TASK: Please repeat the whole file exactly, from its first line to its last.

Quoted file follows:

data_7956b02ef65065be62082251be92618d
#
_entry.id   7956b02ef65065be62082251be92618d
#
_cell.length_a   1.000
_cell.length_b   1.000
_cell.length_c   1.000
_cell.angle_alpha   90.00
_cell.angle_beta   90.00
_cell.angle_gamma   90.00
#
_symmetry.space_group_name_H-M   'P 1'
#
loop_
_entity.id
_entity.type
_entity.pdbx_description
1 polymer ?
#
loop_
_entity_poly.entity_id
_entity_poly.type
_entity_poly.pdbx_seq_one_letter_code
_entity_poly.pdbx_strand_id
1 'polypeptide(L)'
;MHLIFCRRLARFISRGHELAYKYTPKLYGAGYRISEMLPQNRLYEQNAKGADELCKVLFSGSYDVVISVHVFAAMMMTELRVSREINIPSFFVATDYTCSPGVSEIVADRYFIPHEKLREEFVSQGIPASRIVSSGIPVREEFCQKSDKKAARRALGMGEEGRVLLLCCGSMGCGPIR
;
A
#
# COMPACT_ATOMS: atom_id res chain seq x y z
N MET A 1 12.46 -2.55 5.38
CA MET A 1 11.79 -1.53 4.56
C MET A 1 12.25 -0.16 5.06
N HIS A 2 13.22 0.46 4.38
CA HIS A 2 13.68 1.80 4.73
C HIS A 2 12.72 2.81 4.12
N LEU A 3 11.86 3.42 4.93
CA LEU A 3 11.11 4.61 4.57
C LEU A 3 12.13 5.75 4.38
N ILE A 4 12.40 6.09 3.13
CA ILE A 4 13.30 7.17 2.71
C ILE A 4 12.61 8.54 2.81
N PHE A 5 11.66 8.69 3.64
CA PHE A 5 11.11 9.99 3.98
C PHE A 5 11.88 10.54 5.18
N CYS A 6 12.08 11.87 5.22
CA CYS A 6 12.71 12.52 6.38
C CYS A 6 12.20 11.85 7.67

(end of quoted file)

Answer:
data_7956b02ef65065be62082251be92618d
#
_entry.id   7956b02ef65065be62082251be92618d
#
_cell.length_a   1.000
_cell.length_b   1.000
_cell.length_c   1.000
_cell.angle_alpha   90.00
_cell.angle_beta   90.00
_cell.angle_gamma   90.00
#
_symmetry.space_group_name_H-M   'P 1'
#
loop_
_entity.id
_entity.type
_entity.pdbx_description
1 polymer ?
#
loop_
_entity_poly.entity_id
_entity_poly.type
_entity_poly.pdbx_seq_one_letter_code
_entity_poly.pdbx_strand_id
1 'polypeptide(L)'
;MHLIFCRRLARFISRGHELAYKYTPKLYGAGYRISEMLPQNRLYEQNAKGADELCKVLFSGSYDVVISVHVFAAMMMTELRVSREINIPSFFVATDYTCSPGVSEIVADRYFIPHEKLREEFVSQGIPASRIVSSGIPVREEFCQKSDKKAARRALGMGEEGRVLLLCCGSMGCGPIR
;
A
#
# COMPACT_ATOMS: atom_id res chain seq x y z
N MET A 1 12.46 -2.55 5.38
CA MET A 1 11.79 -1.53 4.56
C MET A 1 12.25 -0.16 5.06
N HIS A 2 13.22 0.46 4.38
CA HIS A 2 13.68 1.80 4.73
C HIS A 2 12.72 2.81 4.12
N LEU A 3 11.86 3.42 4.93
CA LEU A 3 11.11 4.61 4.57
C LEU A 3 12.13 5.75 4.38
N ILE A 4 12.40 6.09 3.13
CA ILE A 4 13.30 7.17 2.71
C ILE A 4 12.61 8.54 2.81
N PHE A 5 11.66 8.69 3.64
CA PHE A 5 11.11 9.99 3.98
C PHE A 5 11.88 10.54 5.18
N CYS A 6 12.08 11.87 5.22
CA CYS A 6 12.71 12.52 6.38
C CYS A 6 12.20 11.85 7.67